Outpatient Radiology Services



CT or CAT scanning is advanced radiological imaging that uses an X-ray beam that rotates around the patient to capture pictures inside the body. It is commonly used to examine the details of the brain, spine, blood vessels and body areas like the chest, abdomen, and pelvis.

The advanced CT technology used at UDI includes fast scan times to achieve high-resolution, sub-millimeter imaging, with low-dose radiation for both pediatric and adult imaging.


Why would you have a CT/CAT Scan?

CT images are useful in studies of internal organs because they can separate overlapping structures precisely, producing cross-sectional images of all parts of the body, but most commonly the head, spine, abdomen and chest.

The CT scanner also is useful in determining the size and volume of tumors and other masses. This is especially helpful for cancer patients undergoing radiation therapy or surgery.


What can I expect during the CT Scan?

The CT procedure is fast and painless, although some patients experience a warm sensation if their study includes a contrast agent. Your technologist will position you on a padded table which will slowly enter the doughnut-shaped ring of the scanner. At no time will your body be fully enclosed in the machine.

X-rays pass through the body and are detected by electronic sensors. Information from these sensors is digitally processed and displayed as an image on a computer monitor.

A contrast material, sometimes called “dye,” may be administered to outline blood vessels or enhance organ images. There are two types of contrast: oral and intravenous. Oral contrast is a barium-based drink that is given to most patients receiving CT for the digestive system. If a contrast material is used, it will be injected or introduced into a vein, usually the arm. This allows the radiologist to visualize changes in blood vessels or tissue.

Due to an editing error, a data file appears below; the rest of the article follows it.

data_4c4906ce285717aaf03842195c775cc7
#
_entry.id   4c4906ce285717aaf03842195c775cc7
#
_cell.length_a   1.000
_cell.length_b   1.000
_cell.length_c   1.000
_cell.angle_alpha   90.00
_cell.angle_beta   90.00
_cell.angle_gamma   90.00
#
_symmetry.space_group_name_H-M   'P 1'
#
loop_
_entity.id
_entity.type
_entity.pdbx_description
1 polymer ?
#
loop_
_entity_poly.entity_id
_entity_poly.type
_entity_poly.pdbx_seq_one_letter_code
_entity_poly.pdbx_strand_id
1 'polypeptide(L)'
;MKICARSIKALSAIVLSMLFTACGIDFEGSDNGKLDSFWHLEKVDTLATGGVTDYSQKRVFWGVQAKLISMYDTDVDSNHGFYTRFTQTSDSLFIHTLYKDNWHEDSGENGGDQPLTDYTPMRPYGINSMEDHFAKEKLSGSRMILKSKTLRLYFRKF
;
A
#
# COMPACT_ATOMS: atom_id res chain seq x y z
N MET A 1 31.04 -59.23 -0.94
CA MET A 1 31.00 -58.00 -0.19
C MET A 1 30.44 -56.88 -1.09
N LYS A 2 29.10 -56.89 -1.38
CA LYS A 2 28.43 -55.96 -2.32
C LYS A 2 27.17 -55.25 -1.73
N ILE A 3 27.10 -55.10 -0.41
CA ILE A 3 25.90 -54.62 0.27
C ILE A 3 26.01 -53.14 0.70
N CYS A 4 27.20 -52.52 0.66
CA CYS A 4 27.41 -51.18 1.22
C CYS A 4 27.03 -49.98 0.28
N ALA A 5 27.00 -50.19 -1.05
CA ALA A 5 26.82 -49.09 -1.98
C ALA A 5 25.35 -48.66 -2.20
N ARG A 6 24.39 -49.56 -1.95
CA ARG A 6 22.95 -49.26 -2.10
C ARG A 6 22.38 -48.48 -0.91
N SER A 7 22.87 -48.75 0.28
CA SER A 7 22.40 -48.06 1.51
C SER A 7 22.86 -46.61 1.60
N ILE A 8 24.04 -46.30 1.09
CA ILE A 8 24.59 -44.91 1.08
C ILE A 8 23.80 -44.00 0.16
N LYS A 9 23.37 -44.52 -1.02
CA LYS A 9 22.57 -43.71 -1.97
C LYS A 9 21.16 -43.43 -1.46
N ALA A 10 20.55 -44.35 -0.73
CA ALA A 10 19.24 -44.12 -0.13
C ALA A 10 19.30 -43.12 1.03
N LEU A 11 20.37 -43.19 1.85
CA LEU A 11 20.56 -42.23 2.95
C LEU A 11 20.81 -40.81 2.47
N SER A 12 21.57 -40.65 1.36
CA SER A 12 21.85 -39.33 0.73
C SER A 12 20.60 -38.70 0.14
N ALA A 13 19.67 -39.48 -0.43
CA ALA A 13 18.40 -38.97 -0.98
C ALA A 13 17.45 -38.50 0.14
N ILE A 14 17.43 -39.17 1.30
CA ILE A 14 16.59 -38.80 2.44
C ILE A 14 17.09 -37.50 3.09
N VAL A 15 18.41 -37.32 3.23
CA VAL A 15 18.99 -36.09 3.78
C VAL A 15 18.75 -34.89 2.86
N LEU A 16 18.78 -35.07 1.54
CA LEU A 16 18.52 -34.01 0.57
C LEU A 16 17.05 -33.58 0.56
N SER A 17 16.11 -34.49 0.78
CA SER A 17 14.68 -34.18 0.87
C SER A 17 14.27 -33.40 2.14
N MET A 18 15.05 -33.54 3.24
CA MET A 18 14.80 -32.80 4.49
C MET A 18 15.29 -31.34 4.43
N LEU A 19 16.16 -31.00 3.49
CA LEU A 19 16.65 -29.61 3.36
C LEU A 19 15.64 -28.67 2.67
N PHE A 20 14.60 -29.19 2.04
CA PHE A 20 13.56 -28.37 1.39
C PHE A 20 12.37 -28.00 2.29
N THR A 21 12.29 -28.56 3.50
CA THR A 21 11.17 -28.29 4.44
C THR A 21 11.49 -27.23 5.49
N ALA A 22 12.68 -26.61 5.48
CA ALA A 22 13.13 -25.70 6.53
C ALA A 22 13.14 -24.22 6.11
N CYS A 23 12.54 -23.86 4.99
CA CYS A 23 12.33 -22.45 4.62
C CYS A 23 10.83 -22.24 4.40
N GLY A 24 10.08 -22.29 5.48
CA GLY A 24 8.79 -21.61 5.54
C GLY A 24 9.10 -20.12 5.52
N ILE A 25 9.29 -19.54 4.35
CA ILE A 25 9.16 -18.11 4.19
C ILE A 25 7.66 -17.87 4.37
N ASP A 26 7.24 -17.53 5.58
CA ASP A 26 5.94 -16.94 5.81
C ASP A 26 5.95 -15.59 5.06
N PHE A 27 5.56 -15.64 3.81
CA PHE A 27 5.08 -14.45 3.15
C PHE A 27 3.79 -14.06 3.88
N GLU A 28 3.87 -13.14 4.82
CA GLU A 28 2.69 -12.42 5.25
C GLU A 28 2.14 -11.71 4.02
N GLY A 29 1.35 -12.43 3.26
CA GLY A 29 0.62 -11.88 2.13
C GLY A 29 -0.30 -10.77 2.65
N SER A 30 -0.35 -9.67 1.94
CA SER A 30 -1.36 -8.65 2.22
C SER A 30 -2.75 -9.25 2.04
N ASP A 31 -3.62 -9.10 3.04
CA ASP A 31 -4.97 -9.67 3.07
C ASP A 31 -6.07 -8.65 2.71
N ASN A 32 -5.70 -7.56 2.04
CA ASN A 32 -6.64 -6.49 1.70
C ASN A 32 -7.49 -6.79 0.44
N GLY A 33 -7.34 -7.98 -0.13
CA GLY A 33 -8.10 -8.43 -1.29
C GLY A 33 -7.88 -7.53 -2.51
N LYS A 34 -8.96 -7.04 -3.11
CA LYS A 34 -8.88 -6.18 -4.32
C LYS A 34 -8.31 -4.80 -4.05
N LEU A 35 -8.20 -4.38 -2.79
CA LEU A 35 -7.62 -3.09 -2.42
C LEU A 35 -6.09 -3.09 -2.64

If you have known allergies to iodine, please let the staff know when booking your appointment as the intravenous dye (contrast) is iodine based. Additionally, patients who have renal failure or poor renal function may not receive contrast. Please let our staff know at the time of scheduling if this applies to you.

How To Prepare for Your Imaging

In general, there is little preparation needed for a CT scan and no need to change your eating or sleeping patterns, or your medication, unless otherwise instructed by your physician.

If you are scheduled for a CT scan with intravenous contrast, you may not eat or drink for 2 hours prior.

If you are scheduled for oral or intravenous sedation, you may not eat or drink for 6 hours prior.

How Will I Learn About the Results of My CT Scan?

At UDI, an on-site board-certified radiologist, will interpret your scan promptly and send a report to your physician. Your physician will share the results of the study with you.